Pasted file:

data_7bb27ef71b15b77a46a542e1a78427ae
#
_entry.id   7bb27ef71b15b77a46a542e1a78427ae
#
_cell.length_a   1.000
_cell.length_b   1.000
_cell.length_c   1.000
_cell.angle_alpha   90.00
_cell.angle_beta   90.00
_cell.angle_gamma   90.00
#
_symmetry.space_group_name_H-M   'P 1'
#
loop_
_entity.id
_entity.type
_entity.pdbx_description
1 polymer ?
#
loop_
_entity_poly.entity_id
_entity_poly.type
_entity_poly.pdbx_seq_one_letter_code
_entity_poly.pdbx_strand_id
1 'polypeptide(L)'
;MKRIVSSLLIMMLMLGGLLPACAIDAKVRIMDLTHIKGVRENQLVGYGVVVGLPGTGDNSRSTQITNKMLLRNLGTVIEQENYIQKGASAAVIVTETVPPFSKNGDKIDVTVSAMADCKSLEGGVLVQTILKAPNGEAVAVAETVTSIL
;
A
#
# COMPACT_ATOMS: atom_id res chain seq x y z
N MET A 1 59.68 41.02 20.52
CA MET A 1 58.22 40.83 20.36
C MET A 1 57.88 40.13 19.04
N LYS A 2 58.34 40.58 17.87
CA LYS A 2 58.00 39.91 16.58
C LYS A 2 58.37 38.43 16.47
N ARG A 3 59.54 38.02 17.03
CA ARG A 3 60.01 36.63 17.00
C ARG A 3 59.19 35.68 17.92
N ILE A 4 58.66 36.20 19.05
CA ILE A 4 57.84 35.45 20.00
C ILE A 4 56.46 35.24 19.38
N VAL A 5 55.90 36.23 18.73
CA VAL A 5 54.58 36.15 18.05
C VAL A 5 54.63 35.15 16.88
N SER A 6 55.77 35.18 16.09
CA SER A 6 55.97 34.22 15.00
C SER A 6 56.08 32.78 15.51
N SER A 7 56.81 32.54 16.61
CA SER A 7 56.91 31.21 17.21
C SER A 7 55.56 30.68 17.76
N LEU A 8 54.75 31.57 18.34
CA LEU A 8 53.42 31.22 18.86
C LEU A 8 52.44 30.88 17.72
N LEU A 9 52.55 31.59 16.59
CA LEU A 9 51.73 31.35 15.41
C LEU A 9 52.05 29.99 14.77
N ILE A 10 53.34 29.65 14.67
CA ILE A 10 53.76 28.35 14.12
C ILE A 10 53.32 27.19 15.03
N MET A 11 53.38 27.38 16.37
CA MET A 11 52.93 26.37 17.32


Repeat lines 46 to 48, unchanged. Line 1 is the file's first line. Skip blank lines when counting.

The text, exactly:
N SER A 6 55.77 35.18 16.09
CA SER A 6 55.97 34.22 15.00
C SER A 6 56.08 32.78 15.51